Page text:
The marking of the meridian is therefore directly linked to a god or goddess and taken literally could in fact mean the

Goddess Mari – Mari-dyeu.

On the western slope of Soularac/Bartholemy can be found the rare earth Ruthenium
Ruthenium is an Anti-cancer medicine

Philosophers Stone Anyone?


And finally this:

"Mesures altimétriques: un point géodésique de "premier ordre"

Après une mesure ponctuelle de notre pic par François de Plantade durant le premier tiers du XVIIIe siècle, les premières mesures géodésiques visant à effectuer un "nivellement général", c'est à dire une détermination de tous les principaux sommets de la chaîne des Pyrénées, remontent aux travaux du géodésien H. Reboul, assisté de l'astronome J. Vidal, entre 1787 et 1789."

"Measurements: a geodetic point of "first order"

After a spot of our peak by François de Plantade during the first third of the 18th century, the first geodetic measurements to make a "general level", it is a determination of the principal summits of the chain of the Pyrenees, date back to the work of the mathematician H. Reboul, assisted by astronomer J. Vidal, between 1787 and 1789."

"Dès ces premières mesures géodésiques, le Pic de Saint-Barthélemy a été considéré, de par son panorama, comme "point géodésique de premier ordre", c'est à dire un point nécessaire à la triangulation principale. Pour le Pic de Saint-Barthélemy, Reboul avait trouvé une élévation de 2322.5 m par des mesures effectuées le 9 septembre 1789 "à la Montagne d'Appy, Tabe, ou St-Barthélemy", et vérifiées par Vidal (cela ne rehaussait que de quelque mètres la mesure de Plantade qui était de 2319 m). Ensuite ces deux mêmes scientifiques avaient entrepris une nouvelle campagne de mesures, plus précise, entre 1816 et 1817, dont les résultats ont été cités par plusieurs auteurs. Le statut de "point géodésique de premier ordre" dont a joui dès le début le Pic de Saint-Barthélemy, fait qu'il a été toisé à chaque nouvelle campagne de mesure."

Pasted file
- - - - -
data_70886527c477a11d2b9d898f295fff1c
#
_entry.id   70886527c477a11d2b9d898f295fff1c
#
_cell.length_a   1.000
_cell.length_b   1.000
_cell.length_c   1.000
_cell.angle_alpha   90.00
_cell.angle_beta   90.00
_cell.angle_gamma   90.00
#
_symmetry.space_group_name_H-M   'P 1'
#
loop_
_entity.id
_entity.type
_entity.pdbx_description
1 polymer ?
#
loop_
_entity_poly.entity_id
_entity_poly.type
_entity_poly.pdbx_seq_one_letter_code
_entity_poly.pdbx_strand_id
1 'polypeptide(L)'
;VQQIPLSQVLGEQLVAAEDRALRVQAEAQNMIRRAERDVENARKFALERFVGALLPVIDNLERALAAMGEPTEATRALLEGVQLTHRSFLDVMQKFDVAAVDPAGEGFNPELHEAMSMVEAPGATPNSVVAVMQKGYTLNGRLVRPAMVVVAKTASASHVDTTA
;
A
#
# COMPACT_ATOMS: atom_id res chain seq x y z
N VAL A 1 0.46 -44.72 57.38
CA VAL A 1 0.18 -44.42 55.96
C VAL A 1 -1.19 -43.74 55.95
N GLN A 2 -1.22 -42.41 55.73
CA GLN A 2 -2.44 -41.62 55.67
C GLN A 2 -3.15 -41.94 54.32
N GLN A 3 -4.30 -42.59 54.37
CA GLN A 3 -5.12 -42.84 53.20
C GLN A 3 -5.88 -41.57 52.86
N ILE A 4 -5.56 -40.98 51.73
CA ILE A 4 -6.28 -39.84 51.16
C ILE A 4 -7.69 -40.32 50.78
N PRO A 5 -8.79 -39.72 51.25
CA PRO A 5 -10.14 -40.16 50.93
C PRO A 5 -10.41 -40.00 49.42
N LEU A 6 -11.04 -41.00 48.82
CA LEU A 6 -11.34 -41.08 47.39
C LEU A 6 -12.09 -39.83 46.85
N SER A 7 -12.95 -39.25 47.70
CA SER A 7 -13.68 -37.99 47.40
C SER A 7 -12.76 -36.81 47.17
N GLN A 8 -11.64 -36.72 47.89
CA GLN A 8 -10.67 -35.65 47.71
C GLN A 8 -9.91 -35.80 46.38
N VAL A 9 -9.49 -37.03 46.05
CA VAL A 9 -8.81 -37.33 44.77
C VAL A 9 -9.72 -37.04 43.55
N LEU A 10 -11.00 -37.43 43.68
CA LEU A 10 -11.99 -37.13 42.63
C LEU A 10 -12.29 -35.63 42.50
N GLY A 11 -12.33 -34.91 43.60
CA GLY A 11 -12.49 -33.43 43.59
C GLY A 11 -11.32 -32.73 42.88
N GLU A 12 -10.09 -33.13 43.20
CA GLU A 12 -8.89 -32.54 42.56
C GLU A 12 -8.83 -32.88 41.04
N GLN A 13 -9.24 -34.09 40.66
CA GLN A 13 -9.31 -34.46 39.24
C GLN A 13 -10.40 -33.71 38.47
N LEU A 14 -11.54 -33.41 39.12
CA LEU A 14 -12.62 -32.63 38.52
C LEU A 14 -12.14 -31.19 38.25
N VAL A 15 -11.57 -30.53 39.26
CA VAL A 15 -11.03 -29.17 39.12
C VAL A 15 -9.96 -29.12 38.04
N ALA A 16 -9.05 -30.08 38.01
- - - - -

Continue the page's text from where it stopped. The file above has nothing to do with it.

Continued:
"From these first geodetic measurements, the peak of Saint-Barthélemy was considered, because of its panorama, as "first-order geodetic point", i.e. a necessary main triangulation point. For the peak of Saint - Barthélemy, Raj had found an elevation of 2322.5 m by September 9, 1789 measurements "on the mountain of Appy, t or St-Barthélemy", and verified by Vidal (this raises to some metres Plantade measurement which was 2319 m). Then these same two scientists had launched a new campaign of measurements more accurate, between 1816 and 1817, whose results have been cited by several authors. The status of "first order geodetic point" enjoyed from the beginning the peak of Saint - Barthélemy, is it been glared at each new measurement campaign."

"Ensuite, il faut savoir que le Pic de Saint-Barthélemy a reçu l'insigne honneur de faire partie de la petite centaine de points remarquables choisis de part et d'autre du "méridien de l'Observatoire" pour mener à bien "la mesure du monde", comme disaient les révolutionnaires, ceci afin de définir une unité de longueur totalement nouvelle et "universelle": le mètre."

 "Then, you should know that the peak of Saint-Barthélemy received the honour to be part of the small hundred selected highlights and after the "meridian of the Observatory" to carry out "the measure of the world", as the revolutionaries, in order to define a completely new and "universal" length unit:

The Meter"


Geometry: Literally Earth Measurement

The Tomb at Les Pontils